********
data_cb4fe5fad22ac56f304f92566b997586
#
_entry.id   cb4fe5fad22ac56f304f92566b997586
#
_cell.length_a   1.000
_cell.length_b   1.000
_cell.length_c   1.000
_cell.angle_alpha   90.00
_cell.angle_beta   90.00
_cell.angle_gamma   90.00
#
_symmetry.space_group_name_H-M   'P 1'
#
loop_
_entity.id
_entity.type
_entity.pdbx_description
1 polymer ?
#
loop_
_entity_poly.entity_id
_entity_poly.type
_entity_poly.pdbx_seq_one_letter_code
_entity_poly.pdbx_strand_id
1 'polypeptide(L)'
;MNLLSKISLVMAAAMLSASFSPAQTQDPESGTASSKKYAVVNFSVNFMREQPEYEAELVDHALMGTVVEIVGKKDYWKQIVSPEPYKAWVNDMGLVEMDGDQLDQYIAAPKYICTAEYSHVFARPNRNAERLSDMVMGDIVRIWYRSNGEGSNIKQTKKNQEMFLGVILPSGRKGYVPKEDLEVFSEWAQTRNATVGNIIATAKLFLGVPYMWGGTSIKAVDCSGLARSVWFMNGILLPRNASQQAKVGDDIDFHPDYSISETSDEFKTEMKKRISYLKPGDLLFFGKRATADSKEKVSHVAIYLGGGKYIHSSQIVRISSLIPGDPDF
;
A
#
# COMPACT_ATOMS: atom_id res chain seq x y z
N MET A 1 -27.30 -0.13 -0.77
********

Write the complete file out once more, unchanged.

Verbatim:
data_cb4fe5fad22ac56f304f92566b997586
#
_entry.id   cb4fe5fad22ac56f304f92566b997586
#
_cell.length_a   1.000
_cell.length_b   1.000
_cell.length_c   1.000
_cell.angle_alpha   90.00
_cell.angle_beta   90.00
_cell.angle_gamma   90.00
#
_symmetry.space_group_name_H-M   'P 1'
#
loop_
_entity.id
_entity.type
_entity.pdbx_description
1 polymer ?
#
loop_
_entity_poly.entity_id
_entity_poly.type
_entity_poly.pdbx_seq_one_letter_code
_entity_poly.pdbx_strand_id
1 'polypeptide(L)'
;MNLLSKISLVMAAAMLSASFSPAQTQDPESGTASSKKYAVVNFSVNFMREQPEYEAELVDHALMGTVVEIVGKKDYWKQIVSPEPYKAWVNDMGLVEMDGDQLDQYIAAPKYICTAEYSHVFARPNRNAERLSDMVMGDIVRIWYRSNGEGSNIKQTKKNQEMFLGVILPSGRKGYVPKEDLEVFSEWAQTRNATVGNIIATAKLFLGVPYMWGGTSIKAVDCSGLARSVWFMNGILLPRNASQQAKVGDDIDFHPDYSISETSDEFKTEMKKRISYLKPGDLLFFGKRATADSKEKVSHVAIYLGGGKYIHSSQIVRISSLIPGDPDF
;
A
#
# COMPACT_ATOMS: atom_id res chain seq x y z
N MET A 1 -27.30 -0.13 -0.77